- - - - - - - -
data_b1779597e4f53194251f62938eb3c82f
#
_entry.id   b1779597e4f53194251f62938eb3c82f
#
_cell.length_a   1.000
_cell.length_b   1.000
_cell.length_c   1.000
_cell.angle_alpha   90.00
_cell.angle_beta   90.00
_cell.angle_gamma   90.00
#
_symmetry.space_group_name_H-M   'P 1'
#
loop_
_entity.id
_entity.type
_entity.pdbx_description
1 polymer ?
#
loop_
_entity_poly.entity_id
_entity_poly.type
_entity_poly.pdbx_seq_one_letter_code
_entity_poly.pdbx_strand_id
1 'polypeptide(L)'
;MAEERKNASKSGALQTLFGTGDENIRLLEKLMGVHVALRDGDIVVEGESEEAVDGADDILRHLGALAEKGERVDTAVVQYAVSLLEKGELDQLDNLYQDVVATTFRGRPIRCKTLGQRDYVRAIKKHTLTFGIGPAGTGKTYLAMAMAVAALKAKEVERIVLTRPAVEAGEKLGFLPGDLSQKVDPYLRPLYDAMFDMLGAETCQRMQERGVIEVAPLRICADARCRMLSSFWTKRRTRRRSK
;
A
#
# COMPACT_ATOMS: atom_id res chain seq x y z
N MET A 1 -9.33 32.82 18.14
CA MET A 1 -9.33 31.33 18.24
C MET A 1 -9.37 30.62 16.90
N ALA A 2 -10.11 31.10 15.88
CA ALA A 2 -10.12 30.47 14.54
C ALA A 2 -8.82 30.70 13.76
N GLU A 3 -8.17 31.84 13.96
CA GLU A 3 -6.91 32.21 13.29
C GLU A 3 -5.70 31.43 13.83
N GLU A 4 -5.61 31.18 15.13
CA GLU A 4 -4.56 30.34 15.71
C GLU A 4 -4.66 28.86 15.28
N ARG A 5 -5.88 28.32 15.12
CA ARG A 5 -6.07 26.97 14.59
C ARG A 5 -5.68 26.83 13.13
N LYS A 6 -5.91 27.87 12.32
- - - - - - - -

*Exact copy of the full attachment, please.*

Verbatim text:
data_b1779597e4f53194251f62938eb3c82f
#
_entry.id   b1779597e4f53194251f62938eb3c82f
#
_cell.length_a   1.000
_cell.length_b   1.000
_cell.length_c   1.000
_cell.angle_alpha   90.00
_cell.angle_beta   90.00
_cell.angle_gamma   90.00
#
_symmetry.space_group_name_H-M   'P 1'
#
loop_
_entity.id
_entity.type
_entity.pdbx_description
1 polymer ?
#
loop_
_entity_poly.entity_id
_entity_poly.type
_entity_poly.pdbx_seq_one_letter_code
_entity_poly.pdbx_strand_id
1 'polypeptide(L)'
;MAEERKNASKSGALQTLFGTGDENIRLLEKLMGVHVALRDGDIVVEGESEEAVDGADDILRHLGALAEKGERVDTAVVQYAVSLLEKGELDQLDNLYQDVVATTFRGRPIRCKTLGQRDYVRAIKKHTLTFGIGPAGTGKTYLAMAMAVAALKAKEVERIVLTRPAVEAGEKLGFLPGDLSQKVDPYLRPLYDAMFDMLGAETCQRMQERGVIEVAPLRICADARCRMLSSFWTKRRTRRRSK
;
A
#
# COMPACT_ATOMS: atom_id res chain seq x y z
N MET A 1 -9.33 32.82 18.14
CA MET A 1 -9.33 31.33 18.24
C MET A 1 -9.37 30.62 16.90
N ALA A 2 -10.11 31.10 15.88
CA ALA A 2 -10.12 30.47 14.54
C ALA A 2 -8.82 30.70 13.76
N GLU A 3 -8.17 31.84 13.96
CA GLU A 3 -6.91 32.21 13.29
C GLU A 3 -5.70 31.43 13.83
N GLU A 4 -5.61 31.18 15.13
CA GLU A 4 -4.56 30.34 15.71
C GLU A 4 -4.66 28.86 15.28
N ARG A 5 -5.88 28.32 15.12
CA ARG A 5 -6.07 26.97 14.59
C ARG A 5 -5.68 26.83 13.13
N LYS A 6 -5.91 27.87 12.32